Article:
Deborah Fleischer, Green Impact, June 2016

UCSF’s Lisa Thompson Raises Awareness of Health Impacts from Wood-burning Stoves

PicBhutan, the secluded Buddhist kingdom high in the Himalayas, is known for its unique measure of progress, the Gross National Happiness Index, which includes such factors as community engagement, emotional balance, living standards and health.  Another interesting fact about Bhutan, aligned with its commitment to ecological diversity and resilience, is that it is not only carbon neutral, but a carbon sink, due to land protection and reforestation efforts.

However, one fact you might not know about Bhutan is that 5% of all deaths in Bhutan are due to illnesses attributable to household air pollution.  Many households in Bhutan still cook and heat their homes using open fires and simple wood stoves.  Such inefficient cooking and heating practices produce high levels of household (indoor) air pollution that includes a range of health damaging pollutants such as fine particles and carbon monoxide.  According to the World Health Organization (WHO), household air pollution is the single most important environmental health risk worldwide, and women and children are at particularly high risk from exposure.  In poorly ventilated dwellings, smoke in and around the home can exceed acceptable levels for fine particles 100-fold, a significant risk factor for a range of health issues including stroke, lung cancer, and childhood pneumonia.

This link between household air pollution and health is where UCSF comes into the picture.

Workshop on Household Air Pollution and Monitoring

In March, Lisa Thompson RN, FNP, PhD, UCSF Associate Professor in the School of Nursing and Director of the PhD program in Global Health Sciences, was invited by the World Health Organization (WHO) to help lead a workshop with Dr. Kirk Smith’s research group from UC Berkeley. Twenty-one health professionals, researchers, and policy makers from Bhutan attended.  The main purpose of the training was to equip participants with the necessary skills to design, implement, and monitor programs to reduce household air pollution, with a focus on how to evaluate interventions to address household air pollution-related health impacts.  The workshop included formal teaching, hands-on demonstrations, fieldwork, and group work.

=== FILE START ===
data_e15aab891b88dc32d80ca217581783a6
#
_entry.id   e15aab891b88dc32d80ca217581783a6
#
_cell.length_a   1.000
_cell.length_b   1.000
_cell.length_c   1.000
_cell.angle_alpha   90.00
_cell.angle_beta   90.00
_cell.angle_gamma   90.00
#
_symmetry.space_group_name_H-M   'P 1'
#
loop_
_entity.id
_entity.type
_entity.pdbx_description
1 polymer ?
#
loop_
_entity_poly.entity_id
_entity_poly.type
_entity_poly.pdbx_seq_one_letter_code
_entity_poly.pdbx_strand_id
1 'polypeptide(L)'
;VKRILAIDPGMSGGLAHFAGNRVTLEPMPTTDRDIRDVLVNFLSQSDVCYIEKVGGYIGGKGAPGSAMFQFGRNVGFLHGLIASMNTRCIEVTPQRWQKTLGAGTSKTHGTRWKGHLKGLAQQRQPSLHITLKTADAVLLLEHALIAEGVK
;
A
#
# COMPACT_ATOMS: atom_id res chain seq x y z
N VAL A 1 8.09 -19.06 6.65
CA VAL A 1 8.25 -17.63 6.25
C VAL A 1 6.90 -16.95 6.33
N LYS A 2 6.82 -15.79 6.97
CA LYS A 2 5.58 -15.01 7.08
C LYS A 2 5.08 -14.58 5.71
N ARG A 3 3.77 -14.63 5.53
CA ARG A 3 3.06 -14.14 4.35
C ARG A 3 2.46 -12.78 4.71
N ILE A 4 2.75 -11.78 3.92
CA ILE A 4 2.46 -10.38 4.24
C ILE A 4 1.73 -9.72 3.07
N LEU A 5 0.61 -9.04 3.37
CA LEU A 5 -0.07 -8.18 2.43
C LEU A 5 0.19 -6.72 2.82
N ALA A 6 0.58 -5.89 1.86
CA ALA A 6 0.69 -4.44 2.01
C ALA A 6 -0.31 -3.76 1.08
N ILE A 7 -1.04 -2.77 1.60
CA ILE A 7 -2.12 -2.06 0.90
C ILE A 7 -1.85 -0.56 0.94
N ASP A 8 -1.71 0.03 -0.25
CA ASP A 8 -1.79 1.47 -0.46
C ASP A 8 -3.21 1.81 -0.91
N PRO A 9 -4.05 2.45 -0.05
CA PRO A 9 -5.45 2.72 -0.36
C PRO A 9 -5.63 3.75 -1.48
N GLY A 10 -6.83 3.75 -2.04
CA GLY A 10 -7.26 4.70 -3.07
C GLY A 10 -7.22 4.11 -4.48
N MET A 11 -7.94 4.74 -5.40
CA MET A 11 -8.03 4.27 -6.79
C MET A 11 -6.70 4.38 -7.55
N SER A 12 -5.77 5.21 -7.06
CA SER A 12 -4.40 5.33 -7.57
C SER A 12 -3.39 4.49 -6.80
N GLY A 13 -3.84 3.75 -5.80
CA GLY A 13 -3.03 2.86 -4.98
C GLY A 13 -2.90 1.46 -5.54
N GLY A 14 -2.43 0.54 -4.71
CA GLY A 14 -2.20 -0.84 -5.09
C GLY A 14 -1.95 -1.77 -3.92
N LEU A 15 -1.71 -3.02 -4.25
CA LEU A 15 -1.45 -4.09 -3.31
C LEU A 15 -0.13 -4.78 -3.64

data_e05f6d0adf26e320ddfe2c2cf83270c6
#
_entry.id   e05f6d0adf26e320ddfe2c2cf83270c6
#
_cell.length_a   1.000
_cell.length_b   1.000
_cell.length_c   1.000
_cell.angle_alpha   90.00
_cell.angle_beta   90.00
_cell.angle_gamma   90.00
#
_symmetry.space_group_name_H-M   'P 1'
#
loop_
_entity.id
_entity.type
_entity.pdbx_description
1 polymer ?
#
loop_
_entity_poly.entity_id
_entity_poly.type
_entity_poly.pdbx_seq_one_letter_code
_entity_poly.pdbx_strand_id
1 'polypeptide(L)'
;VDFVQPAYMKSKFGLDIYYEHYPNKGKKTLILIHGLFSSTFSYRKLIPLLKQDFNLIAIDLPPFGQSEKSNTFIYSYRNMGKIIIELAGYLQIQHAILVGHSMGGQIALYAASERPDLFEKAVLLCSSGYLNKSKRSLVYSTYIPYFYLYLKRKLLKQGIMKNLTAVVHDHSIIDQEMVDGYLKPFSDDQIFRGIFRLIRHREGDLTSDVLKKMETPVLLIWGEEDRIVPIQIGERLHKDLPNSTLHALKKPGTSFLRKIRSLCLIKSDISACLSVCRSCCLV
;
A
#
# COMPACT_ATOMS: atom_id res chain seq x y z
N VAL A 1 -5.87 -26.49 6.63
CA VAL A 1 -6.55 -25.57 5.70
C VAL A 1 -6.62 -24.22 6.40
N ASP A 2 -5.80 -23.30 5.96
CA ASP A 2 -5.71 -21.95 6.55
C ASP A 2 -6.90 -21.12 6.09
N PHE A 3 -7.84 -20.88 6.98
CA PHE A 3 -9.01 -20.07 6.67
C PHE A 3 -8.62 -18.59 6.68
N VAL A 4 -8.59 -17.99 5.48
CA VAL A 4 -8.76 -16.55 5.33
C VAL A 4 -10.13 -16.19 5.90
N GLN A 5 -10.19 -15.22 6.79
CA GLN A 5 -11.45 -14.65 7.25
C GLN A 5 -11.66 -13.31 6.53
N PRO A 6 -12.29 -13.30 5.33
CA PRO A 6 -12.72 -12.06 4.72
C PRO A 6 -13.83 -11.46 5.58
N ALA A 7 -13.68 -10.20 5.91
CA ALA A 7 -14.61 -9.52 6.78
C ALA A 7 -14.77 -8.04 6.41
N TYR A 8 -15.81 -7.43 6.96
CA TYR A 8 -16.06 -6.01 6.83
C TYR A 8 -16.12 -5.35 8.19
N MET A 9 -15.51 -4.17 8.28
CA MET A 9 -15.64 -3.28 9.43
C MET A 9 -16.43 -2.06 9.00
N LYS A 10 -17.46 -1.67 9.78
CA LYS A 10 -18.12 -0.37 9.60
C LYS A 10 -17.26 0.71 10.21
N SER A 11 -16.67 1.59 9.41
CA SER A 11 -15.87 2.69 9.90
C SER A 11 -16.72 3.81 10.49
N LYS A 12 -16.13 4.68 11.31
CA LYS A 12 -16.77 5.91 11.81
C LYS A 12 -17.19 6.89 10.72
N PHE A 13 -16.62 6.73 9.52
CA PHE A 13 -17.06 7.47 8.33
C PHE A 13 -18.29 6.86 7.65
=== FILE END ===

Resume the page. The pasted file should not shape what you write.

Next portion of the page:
According to Dr. Thompson, due to Bhutan’s abundant supply of hydroelectric power, there is an opportunity to transition from polluting wood stoves to small, affordable electric induction cookers that heat quickly and efficiently.  A key solution presented was the transition to less polluting induction cookers, which would reduce pollution-related health impacts. 

The training helped participants learn how to evaluate household energy projects, including household and personal exposure monitoring, stove usage, and health impact assessments.  Participants in the training developed their own proposals for future work including real-time assessment of household air pollution in Bhutanese households using improved cook stoves and transitional stoves and their associated health outcomes and a hospital-based study to assess the impact of household air pollution on low birth weight and preterm births.  The next step is to find funding to support the proposals developed in the training.  You can read more about the workshop summary and recommendations here.

Finding Balance

According to the Wall Street Journal the happiness index is “about finding balance—between modernity and tradition, between prosperity and ecological conservation, between material advancement and its discontents.”  The advancement to electric cooking technology, coupled with hydroelectric power generation, is aligned with the goal to find a sustainable balance and will deliver both ecological and health benefits.  It also will support Bhutan’s goal to eventually become zero emissions by 2030.  The long-term challenge will be to create the infrastructure to support the new technology, while maintaining the well being Bhutan is known for.

Learn More